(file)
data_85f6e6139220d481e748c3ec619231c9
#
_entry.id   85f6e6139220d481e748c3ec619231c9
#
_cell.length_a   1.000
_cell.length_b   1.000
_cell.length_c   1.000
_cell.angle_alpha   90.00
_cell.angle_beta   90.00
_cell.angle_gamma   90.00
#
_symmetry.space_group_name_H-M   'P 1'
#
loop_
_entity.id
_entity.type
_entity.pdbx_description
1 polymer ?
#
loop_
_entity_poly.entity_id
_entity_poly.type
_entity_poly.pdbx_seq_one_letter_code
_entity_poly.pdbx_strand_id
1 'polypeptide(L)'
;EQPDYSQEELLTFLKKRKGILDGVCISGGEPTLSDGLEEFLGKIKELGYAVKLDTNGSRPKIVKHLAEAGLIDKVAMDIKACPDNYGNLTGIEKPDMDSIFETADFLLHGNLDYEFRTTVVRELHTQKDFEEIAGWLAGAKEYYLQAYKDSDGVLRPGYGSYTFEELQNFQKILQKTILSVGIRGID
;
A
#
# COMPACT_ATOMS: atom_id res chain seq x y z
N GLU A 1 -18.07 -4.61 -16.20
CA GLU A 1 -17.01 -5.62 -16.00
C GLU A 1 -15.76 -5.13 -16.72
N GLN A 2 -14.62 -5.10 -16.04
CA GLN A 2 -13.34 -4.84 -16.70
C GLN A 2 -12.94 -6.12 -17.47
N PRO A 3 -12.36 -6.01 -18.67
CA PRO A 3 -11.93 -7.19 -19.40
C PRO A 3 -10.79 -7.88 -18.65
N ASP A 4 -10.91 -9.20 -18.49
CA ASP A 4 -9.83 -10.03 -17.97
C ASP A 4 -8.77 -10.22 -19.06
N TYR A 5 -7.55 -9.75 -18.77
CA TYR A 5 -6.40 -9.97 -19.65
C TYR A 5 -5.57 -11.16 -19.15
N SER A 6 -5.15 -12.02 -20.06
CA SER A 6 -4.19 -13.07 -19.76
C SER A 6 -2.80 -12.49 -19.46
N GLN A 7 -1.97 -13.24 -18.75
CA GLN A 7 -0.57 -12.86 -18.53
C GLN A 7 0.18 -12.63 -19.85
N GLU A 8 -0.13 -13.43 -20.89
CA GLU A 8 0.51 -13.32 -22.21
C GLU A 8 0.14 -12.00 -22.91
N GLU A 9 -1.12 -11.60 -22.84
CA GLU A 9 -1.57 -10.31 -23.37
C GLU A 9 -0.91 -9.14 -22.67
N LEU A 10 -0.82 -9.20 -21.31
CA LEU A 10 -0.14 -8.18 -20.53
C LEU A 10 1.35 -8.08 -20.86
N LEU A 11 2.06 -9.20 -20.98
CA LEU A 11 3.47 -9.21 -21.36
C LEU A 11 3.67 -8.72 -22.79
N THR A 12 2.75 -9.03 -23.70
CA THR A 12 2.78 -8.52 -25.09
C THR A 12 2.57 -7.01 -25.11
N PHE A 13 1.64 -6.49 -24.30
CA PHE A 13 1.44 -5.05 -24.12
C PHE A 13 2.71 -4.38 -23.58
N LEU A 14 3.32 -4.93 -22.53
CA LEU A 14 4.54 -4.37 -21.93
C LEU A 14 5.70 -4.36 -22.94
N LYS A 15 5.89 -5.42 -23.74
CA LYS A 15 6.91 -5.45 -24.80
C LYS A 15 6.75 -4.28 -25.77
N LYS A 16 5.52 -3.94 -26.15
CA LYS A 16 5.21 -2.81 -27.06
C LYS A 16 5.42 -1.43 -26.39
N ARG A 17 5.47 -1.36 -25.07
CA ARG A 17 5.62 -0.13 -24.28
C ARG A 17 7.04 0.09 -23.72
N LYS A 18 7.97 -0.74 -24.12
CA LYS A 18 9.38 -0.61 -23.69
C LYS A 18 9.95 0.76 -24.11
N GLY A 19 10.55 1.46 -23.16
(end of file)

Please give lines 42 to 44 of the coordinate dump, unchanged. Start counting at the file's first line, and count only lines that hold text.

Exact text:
C ASP A 4 -8.77 -10.22 -19.06
N TYR A 5 -7.55 -9.75 -18.77
CA TYR A 5 -6.40 -9.97 -19.65